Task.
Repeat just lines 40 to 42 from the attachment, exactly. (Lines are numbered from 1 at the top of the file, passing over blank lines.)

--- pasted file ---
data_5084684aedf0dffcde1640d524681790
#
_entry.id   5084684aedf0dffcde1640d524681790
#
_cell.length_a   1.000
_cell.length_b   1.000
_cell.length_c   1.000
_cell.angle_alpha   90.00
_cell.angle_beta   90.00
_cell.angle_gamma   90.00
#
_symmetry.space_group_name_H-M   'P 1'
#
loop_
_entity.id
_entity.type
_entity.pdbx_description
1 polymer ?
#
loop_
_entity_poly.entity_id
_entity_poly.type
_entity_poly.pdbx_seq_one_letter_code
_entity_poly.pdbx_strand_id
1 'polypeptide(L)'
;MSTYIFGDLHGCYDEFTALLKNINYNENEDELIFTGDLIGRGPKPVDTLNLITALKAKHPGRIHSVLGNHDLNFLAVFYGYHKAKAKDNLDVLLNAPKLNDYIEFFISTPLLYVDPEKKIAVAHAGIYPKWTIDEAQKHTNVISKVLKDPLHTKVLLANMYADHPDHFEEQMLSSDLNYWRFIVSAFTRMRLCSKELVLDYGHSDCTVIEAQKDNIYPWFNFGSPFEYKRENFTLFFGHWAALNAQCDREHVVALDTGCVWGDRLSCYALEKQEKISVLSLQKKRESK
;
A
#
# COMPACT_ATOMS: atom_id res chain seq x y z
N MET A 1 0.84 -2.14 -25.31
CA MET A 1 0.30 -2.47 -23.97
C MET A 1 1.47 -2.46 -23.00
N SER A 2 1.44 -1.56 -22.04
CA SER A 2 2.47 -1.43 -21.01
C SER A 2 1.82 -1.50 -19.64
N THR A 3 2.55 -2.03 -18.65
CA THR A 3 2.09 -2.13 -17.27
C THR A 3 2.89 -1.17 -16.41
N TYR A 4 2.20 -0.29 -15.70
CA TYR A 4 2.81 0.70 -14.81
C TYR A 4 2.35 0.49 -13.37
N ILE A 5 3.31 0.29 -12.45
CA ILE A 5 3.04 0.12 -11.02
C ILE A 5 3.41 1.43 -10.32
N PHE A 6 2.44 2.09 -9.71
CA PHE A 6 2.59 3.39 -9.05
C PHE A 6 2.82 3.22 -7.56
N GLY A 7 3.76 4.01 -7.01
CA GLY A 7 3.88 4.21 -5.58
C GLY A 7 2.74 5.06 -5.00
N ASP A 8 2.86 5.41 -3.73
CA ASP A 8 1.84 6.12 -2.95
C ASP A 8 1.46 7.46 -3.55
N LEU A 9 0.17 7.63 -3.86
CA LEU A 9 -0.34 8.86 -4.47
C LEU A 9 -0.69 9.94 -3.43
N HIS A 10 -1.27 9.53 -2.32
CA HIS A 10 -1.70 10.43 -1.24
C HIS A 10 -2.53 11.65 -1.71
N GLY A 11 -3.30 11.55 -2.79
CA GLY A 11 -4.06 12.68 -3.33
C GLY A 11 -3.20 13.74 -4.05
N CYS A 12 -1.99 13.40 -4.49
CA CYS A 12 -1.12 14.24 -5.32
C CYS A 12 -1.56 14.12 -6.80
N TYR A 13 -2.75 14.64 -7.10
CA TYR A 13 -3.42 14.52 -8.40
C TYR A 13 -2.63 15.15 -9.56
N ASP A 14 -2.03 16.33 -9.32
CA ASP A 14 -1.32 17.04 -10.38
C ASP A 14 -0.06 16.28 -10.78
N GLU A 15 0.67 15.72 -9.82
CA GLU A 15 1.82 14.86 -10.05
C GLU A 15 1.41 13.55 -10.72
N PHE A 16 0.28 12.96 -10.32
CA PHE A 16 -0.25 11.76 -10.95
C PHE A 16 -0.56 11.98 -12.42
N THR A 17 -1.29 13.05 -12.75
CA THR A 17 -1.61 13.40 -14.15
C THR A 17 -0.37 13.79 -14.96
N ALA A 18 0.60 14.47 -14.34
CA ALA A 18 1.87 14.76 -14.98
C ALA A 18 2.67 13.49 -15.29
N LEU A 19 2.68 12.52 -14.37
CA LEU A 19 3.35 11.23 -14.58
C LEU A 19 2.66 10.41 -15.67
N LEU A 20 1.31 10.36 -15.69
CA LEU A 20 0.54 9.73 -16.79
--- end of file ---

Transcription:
N TYR A 4 2.20 -0.29 -15.70
CA TYR A 4 2.81 0.70 -14.81
C TYR A 4 2.35 0.49 -13.37